“I would highly recommend the Intensive Home Therapy with PEN. My Husband and I were going through a very emotional and intense situation in our marriage and they came to our rescue. They did a wonderful job of “distracting” our children with meaningful activities and discussions about what they were feeling about what was happening with Mommy and Daddy. Also, when my husband and I would have conversations that would escalate with anger, they were there to bring us “back down” and help us to discuss the situation and our emotions in a more productive way. I believe they helped us get through what is possibly the worst week we have had in our marriage. They did this with understanding and gave us the tools we needed to make the best of the situation at hand.”
-Mom of two, owner of Misc. Provider LLC.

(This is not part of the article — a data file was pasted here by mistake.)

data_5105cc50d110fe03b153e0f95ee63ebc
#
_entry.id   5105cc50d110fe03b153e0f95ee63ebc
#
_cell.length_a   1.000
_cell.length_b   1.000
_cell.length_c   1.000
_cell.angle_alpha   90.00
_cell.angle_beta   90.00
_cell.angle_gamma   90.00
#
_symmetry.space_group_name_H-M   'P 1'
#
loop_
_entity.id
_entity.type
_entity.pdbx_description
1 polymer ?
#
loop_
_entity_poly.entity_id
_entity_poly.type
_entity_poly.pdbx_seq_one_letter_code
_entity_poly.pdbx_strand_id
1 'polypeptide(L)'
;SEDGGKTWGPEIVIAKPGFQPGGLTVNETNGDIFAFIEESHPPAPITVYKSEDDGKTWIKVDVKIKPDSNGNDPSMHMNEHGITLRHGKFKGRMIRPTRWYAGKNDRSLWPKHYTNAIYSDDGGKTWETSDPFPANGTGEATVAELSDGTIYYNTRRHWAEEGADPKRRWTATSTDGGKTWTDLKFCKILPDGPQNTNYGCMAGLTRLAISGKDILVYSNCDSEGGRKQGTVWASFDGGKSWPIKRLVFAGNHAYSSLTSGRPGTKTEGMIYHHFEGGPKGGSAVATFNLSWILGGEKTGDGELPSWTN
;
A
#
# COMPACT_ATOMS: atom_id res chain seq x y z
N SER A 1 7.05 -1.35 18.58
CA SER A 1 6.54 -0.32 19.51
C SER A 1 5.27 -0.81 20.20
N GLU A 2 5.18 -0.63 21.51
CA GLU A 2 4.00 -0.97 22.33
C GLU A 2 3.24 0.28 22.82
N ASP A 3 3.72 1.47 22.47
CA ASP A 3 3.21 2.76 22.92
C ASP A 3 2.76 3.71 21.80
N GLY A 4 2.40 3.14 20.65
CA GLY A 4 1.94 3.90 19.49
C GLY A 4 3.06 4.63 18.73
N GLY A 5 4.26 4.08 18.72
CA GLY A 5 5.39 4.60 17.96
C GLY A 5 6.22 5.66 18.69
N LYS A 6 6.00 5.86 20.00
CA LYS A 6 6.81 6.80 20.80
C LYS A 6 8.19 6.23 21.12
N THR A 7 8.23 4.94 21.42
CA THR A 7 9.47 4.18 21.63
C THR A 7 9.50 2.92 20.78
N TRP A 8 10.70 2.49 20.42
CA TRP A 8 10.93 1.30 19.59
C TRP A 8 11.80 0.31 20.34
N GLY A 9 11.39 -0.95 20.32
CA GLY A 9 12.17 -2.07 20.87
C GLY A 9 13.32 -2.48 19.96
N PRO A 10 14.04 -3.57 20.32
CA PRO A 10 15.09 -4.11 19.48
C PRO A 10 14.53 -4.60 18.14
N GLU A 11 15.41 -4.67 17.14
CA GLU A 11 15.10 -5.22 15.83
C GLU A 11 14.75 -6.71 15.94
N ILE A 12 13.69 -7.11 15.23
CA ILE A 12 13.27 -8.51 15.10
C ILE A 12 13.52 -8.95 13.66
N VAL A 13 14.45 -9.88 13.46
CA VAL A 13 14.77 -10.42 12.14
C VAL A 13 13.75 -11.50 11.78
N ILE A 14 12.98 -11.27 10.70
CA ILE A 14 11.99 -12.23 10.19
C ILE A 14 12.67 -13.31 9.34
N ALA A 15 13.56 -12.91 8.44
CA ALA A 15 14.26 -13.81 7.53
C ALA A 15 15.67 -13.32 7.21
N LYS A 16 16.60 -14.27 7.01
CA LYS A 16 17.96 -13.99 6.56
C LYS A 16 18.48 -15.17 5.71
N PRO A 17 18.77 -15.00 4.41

“Adolescence was a very difficult time for our 15 year old son. Difficulties with ADHD, anger management, relationships, self-esteem, identity issues, burgeoning sexuality, experimentation with drugs and cutting were all conspiring to produce a crescendo of dysfunction both at school and at home for him and for our entirely family. Although we had been seeing a local psychologist and psychiatrist for over a year and had participated in individual and family therapy, completed expensive testing and evaluations and tried a variety of medications – our situation was continuing to deteriorate. We were considering our next options – a local intensive outpatient program, an eight-week therapeutic wilderness program or a therapeutic boarding school. Before taking any of these more drastic steps, we decided to try a week of intensive in-home therapy. Dr. Prislovsky accompanied us on a planned family trip to the mountains. Days spent on long hikes, fishing, rafting, biking and preparing family meals together all proved to be environments much more conducive to listening, hearing, healing and practicing new skills and strategies. This was immensely helpful not only for our son, but for my husband and me and our other children as well. While there is no such thing as a quick and easy one time fix for all the tribulations of adolescence or parenthood, I do feel like we accomplished more in this week than is the entire previous year. Dr. Prislovsky continues to provide ongoing support for our family and become a trusted and invaluable resource.”